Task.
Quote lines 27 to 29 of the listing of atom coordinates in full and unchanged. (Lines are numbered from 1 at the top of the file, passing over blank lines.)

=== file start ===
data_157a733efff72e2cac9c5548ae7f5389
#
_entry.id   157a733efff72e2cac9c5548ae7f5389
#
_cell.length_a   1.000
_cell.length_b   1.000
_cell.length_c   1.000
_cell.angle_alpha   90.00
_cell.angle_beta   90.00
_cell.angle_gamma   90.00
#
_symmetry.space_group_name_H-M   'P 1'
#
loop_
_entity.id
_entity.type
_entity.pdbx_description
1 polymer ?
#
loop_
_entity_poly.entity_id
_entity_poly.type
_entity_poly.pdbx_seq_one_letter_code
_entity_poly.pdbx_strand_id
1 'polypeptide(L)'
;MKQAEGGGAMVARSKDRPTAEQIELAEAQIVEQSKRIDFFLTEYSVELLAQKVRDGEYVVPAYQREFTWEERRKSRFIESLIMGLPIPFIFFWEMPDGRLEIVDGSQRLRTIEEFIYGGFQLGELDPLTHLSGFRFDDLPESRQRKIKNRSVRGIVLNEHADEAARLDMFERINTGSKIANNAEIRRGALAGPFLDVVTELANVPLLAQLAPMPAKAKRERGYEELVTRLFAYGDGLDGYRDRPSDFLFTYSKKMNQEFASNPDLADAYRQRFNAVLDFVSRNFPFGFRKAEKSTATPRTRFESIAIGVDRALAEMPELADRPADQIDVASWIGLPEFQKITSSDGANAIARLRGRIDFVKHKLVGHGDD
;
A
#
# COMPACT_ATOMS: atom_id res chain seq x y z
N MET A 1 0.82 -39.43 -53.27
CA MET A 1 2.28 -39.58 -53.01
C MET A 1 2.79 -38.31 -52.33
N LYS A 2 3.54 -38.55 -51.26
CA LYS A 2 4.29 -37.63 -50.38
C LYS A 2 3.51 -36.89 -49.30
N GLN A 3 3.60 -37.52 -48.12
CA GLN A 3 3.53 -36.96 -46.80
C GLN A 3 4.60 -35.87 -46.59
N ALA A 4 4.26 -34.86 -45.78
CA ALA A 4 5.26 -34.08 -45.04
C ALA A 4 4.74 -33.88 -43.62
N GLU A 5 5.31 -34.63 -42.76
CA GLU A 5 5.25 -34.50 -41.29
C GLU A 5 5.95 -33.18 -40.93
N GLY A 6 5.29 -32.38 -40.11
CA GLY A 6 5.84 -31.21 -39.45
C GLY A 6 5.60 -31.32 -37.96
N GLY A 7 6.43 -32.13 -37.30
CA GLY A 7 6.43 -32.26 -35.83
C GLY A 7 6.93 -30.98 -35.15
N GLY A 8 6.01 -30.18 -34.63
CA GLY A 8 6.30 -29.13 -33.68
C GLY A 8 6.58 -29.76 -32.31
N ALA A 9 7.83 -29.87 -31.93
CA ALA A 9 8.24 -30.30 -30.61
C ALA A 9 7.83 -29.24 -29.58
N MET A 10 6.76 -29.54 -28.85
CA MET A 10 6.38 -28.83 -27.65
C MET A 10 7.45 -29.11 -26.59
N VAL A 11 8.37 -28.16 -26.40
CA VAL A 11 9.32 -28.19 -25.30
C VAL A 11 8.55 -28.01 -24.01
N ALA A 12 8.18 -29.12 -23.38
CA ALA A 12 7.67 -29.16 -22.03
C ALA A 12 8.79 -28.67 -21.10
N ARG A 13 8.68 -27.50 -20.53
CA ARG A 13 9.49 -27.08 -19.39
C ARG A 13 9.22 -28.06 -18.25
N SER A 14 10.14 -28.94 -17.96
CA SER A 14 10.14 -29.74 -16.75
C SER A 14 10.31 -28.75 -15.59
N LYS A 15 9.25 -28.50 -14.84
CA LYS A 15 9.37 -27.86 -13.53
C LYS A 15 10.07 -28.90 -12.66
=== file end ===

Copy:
;
A
#